China’s economic woes a challenge for India: Arun Jaitley
Jaitley said India was equipped to tackle external challenges like the “…possible rise of oil prices, political threats in the Middle East, fluctuation of China’s financial markets and the slowdown of the Chinese economy”.business Updated: Jun 25, 2016 22:07 IST
The slowdown of the Chinese economy and fluctuations in its stock market are among the external challenges facing the Indian economy, finance minister, Arun Jaitley has said, adding that New Delhi will focus on domestic demand to ensure growth.
He said India was equipped to tackle external challenges like the “…possible rise of oil prices, political threats in the Middle East, fluctuation of China’s financial markets and the slowdown of the Chinese economy”.
The growth of China, the second largest economy in the world, has slowed down to less than 7 percent in several years. And last year, sudden volatility in its stock market wiped out billions of dollars.
In a globally integrated market, it had an impact on many countries including India.
But such challenges could be tackled in three ways by India, Jaitley said.
“First, India must cement its “firewall” to deal with challenges by ensuring a steady macroeconomic environment and properly managing its financial situation; secondly, due to the sluggish external market, India must rely on its domestic demand and Indian market to prevent the slowdown of economic growth; finally, India must continue its economic reform, launch reform policies so as to enhance people’s living standard,” the Indian finance minister wrote for the influential business and political magazine, Caixin.
Speaking to Indian reporters on Friday, Jaitley had said it might seem “optically” that China’s growth has slowed down but “effectively for an economy of this size, 6 percent to 7 percent is still a very significant growth”.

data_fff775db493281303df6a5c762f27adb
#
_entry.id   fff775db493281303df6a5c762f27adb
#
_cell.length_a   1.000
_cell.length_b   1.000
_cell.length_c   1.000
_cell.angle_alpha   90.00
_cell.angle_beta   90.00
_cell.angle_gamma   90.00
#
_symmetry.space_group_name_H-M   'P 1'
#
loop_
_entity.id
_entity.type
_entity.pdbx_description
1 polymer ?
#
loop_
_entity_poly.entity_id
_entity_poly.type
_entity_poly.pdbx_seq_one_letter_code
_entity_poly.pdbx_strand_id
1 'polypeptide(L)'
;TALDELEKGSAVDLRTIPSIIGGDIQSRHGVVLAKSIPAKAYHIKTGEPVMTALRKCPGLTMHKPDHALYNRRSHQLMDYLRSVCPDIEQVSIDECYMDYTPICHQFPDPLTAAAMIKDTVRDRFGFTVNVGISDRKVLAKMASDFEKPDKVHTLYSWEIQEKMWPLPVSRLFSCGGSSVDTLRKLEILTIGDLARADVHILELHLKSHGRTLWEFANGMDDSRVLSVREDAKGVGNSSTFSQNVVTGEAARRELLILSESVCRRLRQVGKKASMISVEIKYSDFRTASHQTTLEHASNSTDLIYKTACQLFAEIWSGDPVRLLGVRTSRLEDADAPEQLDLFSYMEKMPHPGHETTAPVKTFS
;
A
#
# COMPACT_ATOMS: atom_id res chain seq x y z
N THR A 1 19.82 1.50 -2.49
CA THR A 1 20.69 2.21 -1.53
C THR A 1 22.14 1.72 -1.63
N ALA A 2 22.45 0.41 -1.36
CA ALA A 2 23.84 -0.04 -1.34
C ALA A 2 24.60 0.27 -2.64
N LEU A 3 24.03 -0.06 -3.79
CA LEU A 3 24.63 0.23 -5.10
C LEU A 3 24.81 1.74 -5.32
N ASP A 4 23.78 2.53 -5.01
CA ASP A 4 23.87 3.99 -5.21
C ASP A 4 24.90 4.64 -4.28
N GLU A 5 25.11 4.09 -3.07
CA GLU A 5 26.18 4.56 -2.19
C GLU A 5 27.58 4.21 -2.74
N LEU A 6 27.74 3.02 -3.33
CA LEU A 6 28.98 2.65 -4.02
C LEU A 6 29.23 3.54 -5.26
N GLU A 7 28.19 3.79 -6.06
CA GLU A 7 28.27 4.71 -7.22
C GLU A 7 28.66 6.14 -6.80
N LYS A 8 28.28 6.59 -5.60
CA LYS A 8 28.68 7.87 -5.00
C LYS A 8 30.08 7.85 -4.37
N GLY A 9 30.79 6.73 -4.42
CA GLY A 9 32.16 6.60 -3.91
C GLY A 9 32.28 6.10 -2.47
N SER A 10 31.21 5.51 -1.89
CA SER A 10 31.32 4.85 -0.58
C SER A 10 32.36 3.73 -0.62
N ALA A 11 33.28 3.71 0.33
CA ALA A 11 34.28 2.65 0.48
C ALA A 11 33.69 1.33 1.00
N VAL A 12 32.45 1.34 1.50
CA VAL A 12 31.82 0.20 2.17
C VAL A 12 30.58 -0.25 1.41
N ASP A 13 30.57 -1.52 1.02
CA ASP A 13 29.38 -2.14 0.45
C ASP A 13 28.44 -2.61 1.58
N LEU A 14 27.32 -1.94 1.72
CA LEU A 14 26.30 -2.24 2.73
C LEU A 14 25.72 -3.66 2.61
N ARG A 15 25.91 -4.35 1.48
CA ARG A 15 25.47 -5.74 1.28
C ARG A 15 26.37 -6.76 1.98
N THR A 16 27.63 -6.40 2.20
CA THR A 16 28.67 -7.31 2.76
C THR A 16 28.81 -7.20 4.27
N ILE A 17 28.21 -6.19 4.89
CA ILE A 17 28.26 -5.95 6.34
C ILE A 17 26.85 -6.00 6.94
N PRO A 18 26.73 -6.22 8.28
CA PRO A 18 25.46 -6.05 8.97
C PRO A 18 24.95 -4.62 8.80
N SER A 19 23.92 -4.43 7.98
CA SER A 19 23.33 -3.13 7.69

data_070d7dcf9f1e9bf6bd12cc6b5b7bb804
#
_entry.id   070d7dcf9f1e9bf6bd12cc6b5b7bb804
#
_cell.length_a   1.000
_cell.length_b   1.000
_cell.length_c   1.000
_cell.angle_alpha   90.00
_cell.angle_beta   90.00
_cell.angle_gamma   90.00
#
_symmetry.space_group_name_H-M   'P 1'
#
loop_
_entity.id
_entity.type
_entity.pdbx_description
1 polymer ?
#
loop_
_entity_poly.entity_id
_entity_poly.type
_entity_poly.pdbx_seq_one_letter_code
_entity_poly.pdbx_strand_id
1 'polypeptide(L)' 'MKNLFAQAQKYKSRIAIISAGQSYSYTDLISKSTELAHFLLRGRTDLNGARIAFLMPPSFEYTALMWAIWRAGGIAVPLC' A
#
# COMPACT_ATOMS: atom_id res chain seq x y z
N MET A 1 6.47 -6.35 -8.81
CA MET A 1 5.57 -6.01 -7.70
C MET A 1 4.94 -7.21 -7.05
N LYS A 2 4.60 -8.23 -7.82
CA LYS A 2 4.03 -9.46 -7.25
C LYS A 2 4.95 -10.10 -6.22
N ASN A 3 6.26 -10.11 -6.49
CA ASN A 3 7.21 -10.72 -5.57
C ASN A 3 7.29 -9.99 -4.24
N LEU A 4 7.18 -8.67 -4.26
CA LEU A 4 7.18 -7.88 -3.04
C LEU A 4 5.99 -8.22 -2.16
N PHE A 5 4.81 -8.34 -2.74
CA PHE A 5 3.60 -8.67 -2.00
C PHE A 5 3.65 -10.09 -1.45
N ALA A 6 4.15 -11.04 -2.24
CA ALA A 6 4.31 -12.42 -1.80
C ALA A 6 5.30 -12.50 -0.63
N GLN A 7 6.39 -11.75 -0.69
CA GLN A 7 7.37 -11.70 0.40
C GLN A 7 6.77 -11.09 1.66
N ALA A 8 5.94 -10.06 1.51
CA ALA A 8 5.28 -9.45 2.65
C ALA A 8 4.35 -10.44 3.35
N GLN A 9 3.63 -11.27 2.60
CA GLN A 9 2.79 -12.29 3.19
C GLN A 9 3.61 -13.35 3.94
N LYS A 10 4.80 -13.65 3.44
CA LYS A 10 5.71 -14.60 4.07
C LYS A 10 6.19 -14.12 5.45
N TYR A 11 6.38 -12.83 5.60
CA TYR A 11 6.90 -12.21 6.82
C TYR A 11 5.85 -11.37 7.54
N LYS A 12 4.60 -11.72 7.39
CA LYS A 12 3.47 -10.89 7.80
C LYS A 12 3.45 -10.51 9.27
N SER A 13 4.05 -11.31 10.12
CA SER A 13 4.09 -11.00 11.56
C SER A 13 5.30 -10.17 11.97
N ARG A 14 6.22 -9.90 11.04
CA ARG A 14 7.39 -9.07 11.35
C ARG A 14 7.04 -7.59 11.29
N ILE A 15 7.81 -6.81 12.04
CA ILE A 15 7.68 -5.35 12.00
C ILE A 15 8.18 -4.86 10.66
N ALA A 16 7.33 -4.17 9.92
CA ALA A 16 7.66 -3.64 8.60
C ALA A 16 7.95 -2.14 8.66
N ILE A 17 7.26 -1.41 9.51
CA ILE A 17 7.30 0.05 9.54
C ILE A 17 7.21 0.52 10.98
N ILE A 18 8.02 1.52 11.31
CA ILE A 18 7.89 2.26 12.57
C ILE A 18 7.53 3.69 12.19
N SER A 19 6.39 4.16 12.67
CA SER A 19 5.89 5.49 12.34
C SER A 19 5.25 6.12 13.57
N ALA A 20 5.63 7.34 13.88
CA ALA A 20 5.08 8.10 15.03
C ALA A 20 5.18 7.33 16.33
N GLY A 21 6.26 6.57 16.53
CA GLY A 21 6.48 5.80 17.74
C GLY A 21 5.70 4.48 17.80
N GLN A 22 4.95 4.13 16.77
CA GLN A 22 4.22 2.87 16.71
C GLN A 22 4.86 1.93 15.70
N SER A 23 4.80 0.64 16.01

Jaitley is on five-day China tour, where also addressed the ongoing first annual session of the China-led Asian Infrastructure Investment Bank (AIIB) on Saturday, besides meeting Chinese companies and potential investors.
The China-led Asian Infrastructure Investment Bank (AIIB) could meet India’s need for about $2 to $3 billion to fund the country’s urbanisation drive, he said.
“India has a huge unmet demand for investment in infrastructure and is preparing basket of projects worth US$ 2-3 billion for AIIB funding in the areas of Urban Development (including Smart Cities), Energy, Urban Transport, Railways, Inland Waterways and Water Supply,” Jaitley said, in his address to the first annual general meeting of the bank.
“Outlining India’s development paradigm, the FM stated that India has undertaken reforms in FDI and initiated large investments in rural infrastructure, national highway, inland waterways, shipping, power sector and smart cities etc,” an Indian embassy statement quoted him as saying.
Jaitley offered India’s support in establishment of a “regional office of AIIB in New Delhi to effectively cater to this potentially large portfolio and speed up the process of project development, monitoring and implementation.”
In a separate interview to national broadcaster, China Central Television, Jaitley said India’s growth rate of 7.6 percent in 2015 was not only sustainable but with a good monsoon this year, could be improved upon.
Asked whether India can sustain the high growth rate, the finance minister said it was possible because of the massive economic activities that could go into building infrastructure in India.
“It (the growth) is sustainable for the reason that India still has a lot of distance in terms of economic growth to cover; the potential for investing in infrastructure, the potential for urbanisation, in housing, in power, in electricity, in water, in the social sector…For us even today the sky is the limit…that’s the kind of investments we require,” Jaitley said.
He then linked it to the potential for economic activity.
“And therefore a lot of economic activities have to go into it. Currently, public finance is taking the leading in doing so. But I am sure in due course, as the economy picks up, the private sector will also boost this,” he said.
“Secondly, we have grown in the last two years despite the fact that we had a less than normal monsoon, and monsoon plays an important role in India’s economic growth,” he said.
“This year hopefully, the monsoon seems to be broadly alright. And, if we have a good monsoon this year, that itself boosts the rural economy, rural purchasing power, and therefore, it adds to the economy,” he said.
“We grew by 7.6 percent last year will certainly maintain that and with a good monsoon, hopefully improved upon that,” Jaitley said.